Harold Booth, also from Saskatchewan, where he worked with the Power Corporation, has lived in Victoria for 24 years. Having spent a short time in the army in his youth, Harold had the good fortune of being stationed in Victoria, where he was involved in the parade. That was when he decided that someday he would live in Victoria.

A year before he retired, Harold saw an ad in a paper announcing classes in stained glass; he took a couple lessons and now has a complete photo album of flowers, windows, tiffany lamps, decorative window hangings and pieces he has constructed. Every member of his family, no matter how young, has a sample of his work.

Activities in retirement houses vary from crafts, like ceramics at the Legion Manor, to walk-abouts and fitness classes. Seniors at Somerset, the Peninsula at Norgarden and Lakeside Gardens swim to keep fit. Comox Seniors Village offers Pilates. Douglas House and The Beechwood in Sidney have carpet bowlers. Parkwood Place, among others, has a billiard room for seniors. Some homes offer snooker tournaments. Volleyball at Parkwood Court provides physical therapy for many. Residents at Ross Place, Carlton and others practise Tai Chi for mind and body fitness.

Two years ago Raymond (Jim) Green moved into Carlton House at Oak Bay and, three months ago, joined the Tai Chi group. Born in England, Jim served in the Royal Navy during the war. After the war, he left the navy to fulfill his dream of becoming a fruit farmer in Canada, but his first job, working with a soup company in Vancouver, didn’t fulfill his expectations. At the same time, Jim’s future wife would not come to Canada until he was well established, “so strange enough, about that time, the Canadian navy was expanding.” Jim joined the navy and his future wife joined him in Canada.

After he left the navy, Jim went to work for the federal government and finally retired in Nanaimo where he lived on a golf course and enjoyed golfing every day. Having taken Tai Chi in the past, Jim decided to try it again at Carlton with instructor Gordon Muir, who says the ancient health art, developed in China over 2,000 years ago, works on the theory that the whole body is made up of chi meridians. “In the chi meridians, there is an essence flowing that can either increase or decrease depending on whether you lead a good life or a bad life. Of course, if you have more chi, then you have more energy and more liveliness and you tend to live longer.”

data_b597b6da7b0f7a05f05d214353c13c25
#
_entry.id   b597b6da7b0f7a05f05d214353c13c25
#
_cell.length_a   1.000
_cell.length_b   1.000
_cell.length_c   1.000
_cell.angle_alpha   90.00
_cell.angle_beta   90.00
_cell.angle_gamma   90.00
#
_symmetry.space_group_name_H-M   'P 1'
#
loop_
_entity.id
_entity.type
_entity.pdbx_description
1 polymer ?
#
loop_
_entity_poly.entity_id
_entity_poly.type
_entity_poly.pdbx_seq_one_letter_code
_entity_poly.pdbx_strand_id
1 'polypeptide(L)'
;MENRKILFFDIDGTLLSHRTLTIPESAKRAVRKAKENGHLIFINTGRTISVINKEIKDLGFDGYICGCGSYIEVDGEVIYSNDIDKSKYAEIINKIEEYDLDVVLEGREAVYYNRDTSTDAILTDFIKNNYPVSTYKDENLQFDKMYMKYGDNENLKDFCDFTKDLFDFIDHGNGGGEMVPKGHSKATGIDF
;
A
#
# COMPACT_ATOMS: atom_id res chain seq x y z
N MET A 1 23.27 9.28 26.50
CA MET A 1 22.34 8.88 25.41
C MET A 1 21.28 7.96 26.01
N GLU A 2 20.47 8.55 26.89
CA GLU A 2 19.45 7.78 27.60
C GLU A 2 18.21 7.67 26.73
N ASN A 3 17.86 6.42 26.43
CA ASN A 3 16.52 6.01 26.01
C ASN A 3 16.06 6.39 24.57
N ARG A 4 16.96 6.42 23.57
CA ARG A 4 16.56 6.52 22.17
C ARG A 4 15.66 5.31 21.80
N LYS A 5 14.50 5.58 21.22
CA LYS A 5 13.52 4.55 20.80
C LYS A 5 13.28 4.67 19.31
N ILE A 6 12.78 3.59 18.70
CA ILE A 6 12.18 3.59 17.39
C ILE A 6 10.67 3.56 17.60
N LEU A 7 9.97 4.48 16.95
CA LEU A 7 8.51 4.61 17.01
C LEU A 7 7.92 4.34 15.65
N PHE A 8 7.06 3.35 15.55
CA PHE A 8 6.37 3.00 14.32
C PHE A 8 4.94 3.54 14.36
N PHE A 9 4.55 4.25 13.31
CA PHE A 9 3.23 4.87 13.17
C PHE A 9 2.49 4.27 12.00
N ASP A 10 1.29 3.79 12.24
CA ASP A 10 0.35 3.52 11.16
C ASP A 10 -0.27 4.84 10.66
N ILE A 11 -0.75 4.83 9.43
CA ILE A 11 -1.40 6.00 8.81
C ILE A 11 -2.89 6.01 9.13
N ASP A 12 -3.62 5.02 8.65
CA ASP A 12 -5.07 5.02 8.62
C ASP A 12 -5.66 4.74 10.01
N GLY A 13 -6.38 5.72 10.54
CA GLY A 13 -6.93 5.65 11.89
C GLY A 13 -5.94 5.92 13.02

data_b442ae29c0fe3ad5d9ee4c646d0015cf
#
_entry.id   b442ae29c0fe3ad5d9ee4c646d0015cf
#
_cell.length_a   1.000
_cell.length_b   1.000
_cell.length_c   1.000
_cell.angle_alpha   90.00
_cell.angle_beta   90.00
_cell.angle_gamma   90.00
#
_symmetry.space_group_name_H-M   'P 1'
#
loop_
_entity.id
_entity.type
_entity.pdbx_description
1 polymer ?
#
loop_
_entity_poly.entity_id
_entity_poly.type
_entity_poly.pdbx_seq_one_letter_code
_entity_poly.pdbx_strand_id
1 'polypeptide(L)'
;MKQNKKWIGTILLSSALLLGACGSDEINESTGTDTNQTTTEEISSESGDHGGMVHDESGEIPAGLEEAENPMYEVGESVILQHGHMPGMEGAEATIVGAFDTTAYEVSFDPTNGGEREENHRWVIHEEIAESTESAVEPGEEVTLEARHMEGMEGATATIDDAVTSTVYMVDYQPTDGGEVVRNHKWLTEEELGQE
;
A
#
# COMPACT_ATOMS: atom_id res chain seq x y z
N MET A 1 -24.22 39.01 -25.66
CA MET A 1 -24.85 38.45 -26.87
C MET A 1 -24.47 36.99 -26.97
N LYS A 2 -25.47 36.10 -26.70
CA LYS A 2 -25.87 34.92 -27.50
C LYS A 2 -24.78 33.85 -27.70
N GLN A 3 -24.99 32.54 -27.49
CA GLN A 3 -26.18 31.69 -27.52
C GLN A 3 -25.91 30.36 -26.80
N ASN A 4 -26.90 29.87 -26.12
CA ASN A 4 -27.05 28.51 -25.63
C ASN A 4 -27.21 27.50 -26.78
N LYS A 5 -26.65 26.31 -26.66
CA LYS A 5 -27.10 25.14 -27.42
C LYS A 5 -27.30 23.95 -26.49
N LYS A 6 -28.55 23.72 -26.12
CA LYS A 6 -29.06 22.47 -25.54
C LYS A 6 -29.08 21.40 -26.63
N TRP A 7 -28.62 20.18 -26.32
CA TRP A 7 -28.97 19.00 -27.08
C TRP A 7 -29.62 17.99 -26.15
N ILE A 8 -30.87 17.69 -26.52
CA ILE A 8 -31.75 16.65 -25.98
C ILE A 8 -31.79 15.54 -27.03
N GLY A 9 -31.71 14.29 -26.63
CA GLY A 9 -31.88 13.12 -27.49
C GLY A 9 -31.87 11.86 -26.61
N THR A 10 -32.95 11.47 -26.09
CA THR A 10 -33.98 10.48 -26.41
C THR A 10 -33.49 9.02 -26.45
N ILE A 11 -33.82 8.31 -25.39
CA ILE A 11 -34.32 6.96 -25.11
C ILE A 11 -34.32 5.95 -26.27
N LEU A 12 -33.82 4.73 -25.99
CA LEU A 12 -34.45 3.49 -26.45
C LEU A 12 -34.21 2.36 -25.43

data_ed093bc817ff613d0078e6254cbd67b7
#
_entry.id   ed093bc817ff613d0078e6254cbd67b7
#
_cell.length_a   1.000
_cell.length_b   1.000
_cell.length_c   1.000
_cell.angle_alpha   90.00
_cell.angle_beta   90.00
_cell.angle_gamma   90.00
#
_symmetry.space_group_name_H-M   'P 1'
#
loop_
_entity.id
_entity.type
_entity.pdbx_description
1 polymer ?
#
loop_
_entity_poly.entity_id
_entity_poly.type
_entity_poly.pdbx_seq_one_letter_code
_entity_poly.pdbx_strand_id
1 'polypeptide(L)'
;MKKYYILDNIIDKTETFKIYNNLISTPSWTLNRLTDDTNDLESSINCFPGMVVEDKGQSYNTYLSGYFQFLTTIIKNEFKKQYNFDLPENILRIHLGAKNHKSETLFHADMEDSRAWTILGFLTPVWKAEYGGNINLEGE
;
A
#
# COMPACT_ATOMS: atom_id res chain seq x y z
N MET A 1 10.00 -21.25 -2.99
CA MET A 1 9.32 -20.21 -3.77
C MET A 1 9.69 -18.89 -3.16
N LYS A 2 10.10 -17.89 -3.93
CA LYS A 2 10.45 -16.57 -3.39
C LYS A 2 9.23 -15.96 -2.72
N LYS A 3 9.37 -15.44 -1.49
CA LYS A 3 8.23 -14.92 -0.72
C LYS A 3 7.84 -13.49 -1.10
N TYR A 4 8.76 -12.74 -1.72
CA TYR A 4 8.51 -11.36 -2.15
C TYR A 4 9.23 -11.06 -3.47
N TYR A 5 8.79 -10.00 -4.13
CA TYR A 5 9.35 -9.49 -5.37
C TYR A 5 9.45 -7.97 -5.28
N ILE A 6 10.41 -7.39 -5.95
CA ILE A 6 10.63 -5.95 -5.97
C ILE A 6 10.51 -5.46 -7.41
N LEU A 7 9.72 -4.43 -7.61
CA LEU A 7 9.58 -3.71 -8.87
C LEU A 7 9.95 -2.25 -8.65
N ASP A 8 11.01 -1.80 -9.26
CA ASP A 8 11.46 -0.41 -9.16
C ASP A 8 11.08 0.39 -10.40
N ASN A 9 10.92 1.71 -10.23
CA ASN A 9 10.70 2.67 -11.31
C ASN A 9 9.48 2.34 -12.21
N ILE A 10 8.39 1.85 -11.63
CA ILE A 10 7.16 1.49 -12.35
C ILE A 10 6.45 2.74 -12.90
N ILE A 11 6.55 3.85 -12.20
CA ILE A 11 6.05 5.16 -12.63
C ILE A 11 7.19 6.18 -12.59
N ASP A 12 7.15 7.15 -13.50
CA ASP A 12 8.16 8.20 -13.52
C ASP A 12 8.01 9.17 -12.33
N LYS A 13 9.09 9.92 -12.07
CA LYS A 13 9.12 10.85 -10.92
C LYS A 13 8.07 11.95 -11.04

Keeping active, going green, reusing and recycling, seniors in some houses have organized an ongoing collection of used items for Our Place. Hecate Gardens seniors donate the money they get from recycling to special events for those seniors who can’t afford it, and Berwick House knitters collect leftover yarn and unfinished garments, which they knit into squares for afghans and then donate to charity.

In keeping with going green, many residences have replaced their regular lighting with low energy light bulbs and have low flush toilets.

From gardening, eating more organic, turning off lights when they leave a room, recycling, reusing to walking, swimming and exercising, seniors today are going green, staying active and living longer.

For more information about seniors’ residences, please refer to the ads in Senior Living Magazine.





This article has been viewed 3766 times.


Showing 1 to 1 of 1 comments.

Would you be interested in receiving articles on preserving vision naturally for seniors from Dr. Marc Grossman, one of the leading holistic eye doctors, author and international lecturer?

For more information on Dr. Grossman, please. go to

In addition, do you accept advertising?

Ann Edson,
Research Director
Natural Eye Care Inc.

Posted by Ann Edson | March 14, 2010 Report Violation

Post A Comment

Comments that include profanity, personal attacks, or antisocial behavior such as "spamming," "trolling," or any other inappropriate material will be removed from the site. We will take steps to block users who violate any of our "terms of use". You are fully responsible for the content you post. Senior Living takes no responsibility for the views and opinions of members using this discussion area.

Submit Articles

Current Issue

Search For Articles


Subscribe To
The Magazine